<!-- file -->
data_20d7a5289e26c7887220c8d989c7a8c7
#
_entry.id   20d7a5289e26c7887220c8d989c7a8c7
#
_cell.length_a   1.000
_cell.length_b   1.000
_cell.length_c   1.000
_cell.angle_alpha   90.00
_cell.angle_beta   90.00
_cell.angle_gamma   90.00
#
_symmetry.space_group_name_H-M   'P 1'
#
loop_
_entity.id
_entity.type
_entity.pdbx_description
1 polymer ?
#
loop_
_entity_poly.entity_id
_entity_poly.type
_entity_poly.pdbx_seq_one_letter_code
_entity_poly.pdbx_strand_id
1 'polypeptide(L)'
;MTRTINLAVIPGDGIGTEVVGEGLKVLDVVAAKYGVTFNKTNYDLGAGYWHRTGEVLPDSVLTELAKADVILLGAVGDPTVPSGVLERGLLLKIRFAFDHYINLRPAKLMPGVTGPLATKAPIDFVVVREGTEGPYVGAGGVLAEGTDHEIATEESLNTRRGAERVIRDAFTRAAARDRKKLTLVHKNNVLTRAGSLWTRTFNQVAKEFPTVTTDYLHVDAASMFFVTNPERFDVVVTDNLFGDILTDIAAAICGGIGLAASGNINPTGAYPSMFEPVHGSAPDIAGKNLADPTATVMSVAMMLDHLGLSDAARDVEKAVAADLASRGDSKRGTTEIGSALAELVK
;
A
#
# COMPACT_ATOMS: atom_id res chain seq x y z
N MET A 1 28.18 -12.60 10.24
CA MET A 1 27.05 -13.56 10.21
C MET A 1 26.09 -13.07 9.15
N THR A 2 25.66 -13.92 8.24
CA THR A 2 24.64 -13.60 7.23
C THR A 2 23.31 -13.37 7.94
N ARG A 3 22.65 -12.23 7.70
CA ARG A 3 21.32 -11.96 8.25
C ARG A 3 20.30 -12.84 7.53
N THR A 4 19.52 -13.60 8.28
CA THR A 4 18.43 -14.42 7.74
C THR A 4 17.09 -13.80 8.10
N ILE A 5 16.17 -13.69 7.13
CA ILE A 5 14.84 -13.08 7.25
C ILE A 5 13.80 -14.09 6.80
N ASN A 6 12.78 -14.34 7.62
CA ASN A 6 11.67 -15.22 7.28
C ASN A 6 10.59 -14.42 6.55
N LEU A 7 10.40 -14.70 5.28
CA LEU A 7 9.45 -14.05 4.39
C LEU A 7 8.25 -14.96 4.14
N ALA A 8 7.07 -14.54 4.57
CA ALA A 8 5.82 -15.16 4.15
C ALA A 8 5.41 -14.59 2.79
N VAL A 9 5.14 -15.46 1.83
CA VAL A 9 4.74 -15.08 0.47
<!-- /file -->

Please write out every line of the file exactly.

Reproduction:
data_20d7a5289e26c7887220c8d989c7a8c7
#
_entry.id   20d7a5289e26c7887220c8d989c7a8c7
#
_cell.length_a   1.000
_cell.length_b   1.000
_cell.length_c   1.000
_cell.angle_alpha   90.00
_cell.angle_beta   90.00
_cell.angle_gamma   90.00
#
_symmetry.space_group_name_H-M   'P 1'
#
loop_
_entity.id
_entity.type
_entity.pdbx_description
1 polymer ?
#
loop_
_entity_poly.entity_id
_entity_poly.type
_entity_poly.pdbx_seq_one_letter_code
_entity_poly.pdbx_strand_id
1 'polypeptide(L)'
;MTRTINLAVIPGDGIGTEVVGEGLKVLDVVAAKYGVTFNKTNYDLGAGYWHRTGEVLPDSVLTELAKADVILLGAVGDPTVPSGVLERGLLLKIRFAFDHYINLRPAKLMPGVTGPLATKAPIDFVVVREGTEGPYVGAGGVLAEGTDHEIATEESLNTRRGAERVIRDAFTRAAARDRKKLTLVHKNNVLTRAGSLWTRTFNQVAKEFPTVTTDYLHVDAASMFFVTNPERFDVVVTDNLFGDILTDIAAAICGGIGLAASGNINPTGAYPSMFEPVHGSAPDIAGKNLADPTATVMSVAMMLDHLGLSDAARDVEKAVAADLASRGDSKRGTTEIGSALAELVK
;
A
#
# COMPACT_ATOMS: atom_id res chain seq x y z
N MET A 1 28.18 -12.60 10.24
CA MET A 1 27.05 -13.56 10.21
C MET A 1 26.09 -13.07 9.15
N THR A 2 25.66 -13.92 8.24
CA THR A 2 24.64 -13.60 7.23
C THR A 2 23.31 -13.37 7.94
N ARG A 3 22.65 -12.23 7.70
CA ARG A 3 21.32 -11.96 8.25
C ARG A 3 20.30 -12.84 7.53
N THR A 4 19.52 -13.60 8.28
CA THR A 4 18.43 -14.42 7.74
C THR A 4 17.09 -13.80 8.10
N ILE A 5 16.17 -13.69 7.13
CA ILE A 5 14.84 -13.08 7.25
C ILE A 5 13.80 -14.09 6.80
N ASN A 6 12.78 -14.34 7.62
CA ASN A 6 11.67 -15.22 7.28
C ASN A 6 10.59 -14.42 6.55
N LEU A 7 10.40 -14.70 5.28
CA LEU A 7 9.45 -14.05 4.39
C LEU A 7 8.25 -14.96 4.14
N ALA A 8 7.07 -14.54 4.57
CA ALA A 8 5.82 -15.16 4.15
C ALA A 8 5.41 -14.59 2.79
N VAL A 9 5.14 -15.46 1.83
CA VAL A 9 4.74 -15.08 0.47